In an earlier post, I suggested that everyone who intends to continue to support Microsoft networks needs to get into Azure now. Microsoft is putting much of its new investments into Azure and you need to follow suit. I discussed how to get your subscription up and running and funded from various sources. Then we looked at what an E-commerce solution looks like in Azure vs. what it used to look like on-premises, and I gave you some resources where you can get free training. Luckily, we're still in the era where you can get started with Azure with just an investment of your time, and Microsoft is going to provide the rest of the resources you need. Take advantage of that now while the opportunity exists.
I suggested that you get started with backup, Web Apps (website hosting, really), and some of the features that ride along with your Office 365 enterprise subscriptions. For this article, we’ll take a look at what hosting a website looks like in Azure.
Hosting websites in Azure
I own three companies, an MSP, a firm that provides technical assistance to MSPs and a firm that lists MSPs for sale. I'm hosting websites for each of my three businesses in Azure. Initially, I did this so that I could learn how Azure works. It's not like any other hosting solution that I've ever worked with because it's designed for hosting applications. If you want to learn, then start simple by hosting a website. Here's what hosting three related websites looks like in Azure.
Setting up a WordPress Web App couldn't be easier in Azure. It is completely driven by the wizard. Here you see that I've got a WordPress website that is supported by a hosted MySQL database and is connected to a storage account that not only contains the website but also hosts the downloadable files for our customers. Azure takes care of GEO availability and scales it up when necessary. The whole thing is then backed up daily. For this I pay about $74 a month using the S1 plan. You may not need all of these features, but if you have a client whose business presence IS their website, then this is where you want to start. My two other more traditional brochure-type websites cost about $10 a month and share the same storage, database, and backup locations.
That's what I love about the Azure plans. I can scale from a small brochure to a full-fledged web application using the same solution. I just level up. Or if I'm hosting multiple sites, I can share resources with them. I have the flexibility to manage the sites as I choose.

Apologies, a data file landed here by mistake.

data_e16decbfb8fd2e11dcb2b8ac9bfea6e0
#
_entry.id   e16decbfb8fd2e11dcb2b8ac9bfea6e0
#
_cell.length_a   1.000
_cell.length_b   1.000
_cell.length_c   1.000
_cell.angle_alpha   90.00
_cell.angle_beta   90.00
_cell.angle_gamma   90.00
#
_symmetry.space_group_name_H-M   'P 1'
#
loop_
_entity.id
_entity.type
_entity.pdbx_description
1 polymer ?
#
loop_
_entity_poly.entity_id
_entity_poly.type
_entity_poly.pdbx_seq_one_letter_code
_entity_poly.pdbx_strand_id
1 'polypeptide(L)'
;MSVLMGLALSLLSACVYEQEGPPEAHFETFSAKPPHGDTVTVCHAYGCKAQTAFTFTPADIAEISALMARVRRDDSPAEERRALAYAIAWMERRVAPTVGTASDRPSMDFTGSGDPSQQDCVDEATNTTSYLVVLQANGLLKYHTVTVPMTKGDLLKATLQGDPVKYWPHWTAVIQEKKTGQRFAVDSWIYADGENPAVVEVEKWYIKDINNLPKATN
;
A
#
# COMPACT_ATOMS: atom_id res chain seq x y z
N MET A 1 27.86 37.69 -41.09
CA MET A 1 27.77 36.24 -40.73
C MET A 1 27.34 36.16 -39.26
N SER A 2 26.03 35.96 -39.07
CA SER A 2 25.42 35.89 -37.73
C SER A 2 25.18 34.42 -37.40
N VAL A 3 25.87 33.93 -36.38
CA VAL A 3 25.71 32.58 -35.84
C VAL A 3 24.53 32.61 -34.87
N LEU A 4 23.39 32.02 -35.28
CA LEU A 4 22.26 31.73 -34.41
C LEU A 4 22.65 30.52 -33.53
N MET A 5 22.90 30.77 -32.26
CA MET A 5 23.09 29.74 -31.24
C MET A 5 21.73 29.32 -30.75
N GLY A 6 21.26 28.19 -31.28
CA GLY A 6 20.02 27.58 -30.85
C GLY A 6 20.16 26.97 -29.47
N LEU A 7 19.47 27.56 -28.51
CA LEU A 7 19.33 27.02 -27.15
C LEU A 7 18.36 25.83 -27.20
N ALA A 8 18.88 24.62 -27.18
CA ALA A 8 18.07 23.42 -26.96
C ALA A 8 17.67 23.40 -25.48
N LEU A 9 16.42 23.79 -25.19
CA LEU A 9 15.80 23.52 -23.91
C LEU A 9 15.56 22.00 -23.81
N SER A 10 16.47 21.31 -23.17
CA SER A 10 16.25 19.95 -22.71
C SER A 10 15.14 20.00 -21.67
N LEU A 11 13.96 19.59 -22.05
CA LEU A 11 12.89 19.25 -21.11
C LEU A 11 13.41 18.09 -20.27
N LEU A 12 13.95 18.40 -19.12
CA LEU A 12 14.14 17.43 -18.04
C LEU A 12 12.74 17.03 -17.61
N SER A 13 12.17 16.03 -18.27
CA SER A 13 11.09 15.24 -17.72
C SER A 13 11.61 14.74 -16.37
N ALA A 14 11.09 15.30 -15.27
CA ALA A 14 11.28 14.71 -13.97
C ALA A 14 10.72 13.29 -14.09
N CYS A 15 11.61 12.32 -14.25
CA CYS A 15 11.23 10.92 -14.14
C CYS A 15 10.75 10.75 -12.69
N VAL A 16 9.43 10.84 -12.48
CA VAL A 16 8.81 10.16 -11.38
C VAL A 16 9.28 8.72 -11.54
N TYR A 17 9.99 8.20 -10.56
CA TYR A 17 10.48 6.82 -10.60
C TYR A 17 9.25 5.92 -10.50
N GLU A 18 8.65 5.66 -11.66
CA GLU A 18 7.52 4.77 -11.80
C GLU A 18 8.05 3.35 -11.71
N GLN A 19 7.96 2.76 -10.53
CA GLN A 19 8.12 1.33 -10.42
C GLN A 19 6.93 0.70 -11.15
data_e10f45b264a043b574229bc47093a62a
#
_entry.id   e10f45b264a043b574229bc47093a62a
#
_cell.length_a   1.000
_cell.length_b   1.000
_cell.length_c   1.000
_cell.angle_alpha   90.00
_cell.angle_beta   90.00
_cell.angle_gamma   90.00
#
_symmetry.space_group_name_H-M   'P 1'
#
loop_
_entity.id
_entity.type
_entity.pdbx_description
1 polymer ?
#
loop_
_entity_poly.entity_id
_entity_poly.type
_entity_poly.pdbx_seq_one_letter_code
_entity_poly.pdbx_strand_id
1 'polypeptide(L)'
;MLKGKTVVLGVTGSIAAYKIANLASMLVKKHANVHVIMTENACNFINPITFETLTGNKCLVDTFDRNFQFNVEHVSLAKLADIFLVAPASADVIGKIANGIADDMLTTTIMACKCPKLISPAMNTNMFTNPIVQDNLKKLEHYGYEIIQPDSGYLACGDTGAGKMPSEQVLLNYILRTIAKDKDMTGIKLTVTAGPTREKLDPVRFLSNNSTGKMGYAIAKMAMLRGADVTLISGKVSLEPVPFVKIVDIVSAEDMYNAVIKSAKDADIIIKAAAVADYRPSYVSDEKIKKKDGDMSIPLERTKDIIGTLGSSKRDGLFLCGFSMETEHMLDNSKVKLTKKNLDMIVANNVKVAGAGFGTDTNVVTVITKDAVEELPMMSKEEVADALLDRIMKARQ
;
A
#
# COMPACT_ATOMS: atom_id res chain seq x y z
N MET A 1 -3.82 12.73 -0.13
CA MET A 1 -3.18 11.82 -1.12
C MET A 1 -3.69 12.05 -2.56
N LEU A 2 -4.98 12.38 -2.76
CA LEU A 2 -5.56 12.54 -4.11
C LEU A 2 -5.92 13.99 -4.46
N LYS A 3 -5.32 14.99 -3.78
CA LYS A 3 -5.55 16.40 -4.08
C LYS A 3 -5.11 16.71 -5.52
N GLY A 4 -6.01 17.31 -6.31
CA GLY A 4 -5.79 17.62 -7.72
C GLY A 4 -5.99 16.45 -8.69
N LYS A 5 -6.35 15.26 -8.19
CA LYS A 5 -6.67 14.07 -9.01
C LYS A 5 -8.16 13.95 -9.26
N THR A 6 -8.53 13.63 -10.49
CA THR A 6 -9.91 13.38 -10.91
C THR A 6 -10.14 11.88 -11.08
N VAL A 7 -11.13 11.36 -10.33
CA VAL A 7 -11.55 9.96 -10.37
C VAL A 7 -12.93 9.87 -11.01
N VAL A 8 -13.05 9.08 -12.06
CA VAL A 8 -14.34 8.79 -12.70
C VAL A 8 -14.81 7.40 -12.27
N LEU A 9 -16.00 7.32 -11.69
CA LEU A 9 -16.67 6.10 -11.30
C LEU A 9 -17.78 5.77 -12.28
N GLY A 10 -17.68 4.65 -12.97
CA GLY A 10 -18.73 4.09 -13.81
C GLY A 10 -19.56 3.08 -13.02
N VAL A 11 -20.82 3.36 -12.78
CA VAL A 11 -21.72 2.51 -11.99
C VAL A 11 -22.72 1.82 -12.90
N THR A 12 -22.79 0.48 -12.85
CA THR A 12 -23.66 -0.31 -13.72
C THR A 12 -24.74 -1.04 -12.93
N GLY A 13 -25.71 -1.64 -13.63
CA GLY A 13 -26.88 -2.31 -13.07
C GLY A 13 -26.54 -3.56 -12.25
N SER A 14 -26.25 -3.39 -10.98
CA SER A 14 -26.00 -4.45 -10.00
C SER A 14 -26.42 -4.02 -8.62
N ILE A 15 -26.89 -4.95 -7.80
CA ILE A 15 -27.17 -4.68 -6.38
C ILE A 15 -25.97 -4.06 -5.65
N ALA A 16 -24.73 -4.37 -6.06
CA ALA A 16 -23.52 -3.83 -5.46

Choosing a plan
If there's one thing you can always say about Microsoft, it's that there's never a lack of licensing options. With WebApps we see that there is a large range of subscription plans that you can choose from. When you first set up your app, you'll be presented with only three "preferred" options, but go ahead and click the View All link to check out all of them. Once you do, you'll see the feature cards.
To get familiar with how the WebApp setup works, select the F1 free level. But be aware that the feature set is so limited you won't find it very interesting. So at a minimum for learning Azure, go to D1 and use up $10 of your free Azure credits. When you decide to host a production site, you can bump it up to a higher level or you can keep it here for hosting a basic brochure site. This is a very competitive price with a nice set of features.
Azure Web Apps monitoring
Azure provides some information to make sure that I'm running efficiently. When I click on my App Service Plan, I get information about my website performance. Here I see that I'm using 67 percent of the available memory pretty consistently and the CPU hovers around 17 percent, with some spikes in activity now and then. Overall, it looks like I have enough headroom left for good performance, but also that I'm actually using what I'm paying for. Both of these are important metric considerations.
Now that you have a bunch of websites living happily inside Azure, we can move onto another great introductory feature, and start experimenting with the different backup options for applications, servers, and workstations. Stay tuned!
More Getting Started With Azure articles
- Connect on-premises Active Directory to Azure with Azure AD Connect
- Azure Windows Virtual Desktop: Cut infrastructure costs with auto-scaling
- Managing Azure Windows Virtual Desktop using PowerShell
- Getting started with Azure AD utilizing your Office 365 benefits
- A quick start guide for Azure backup and Hyper-V replication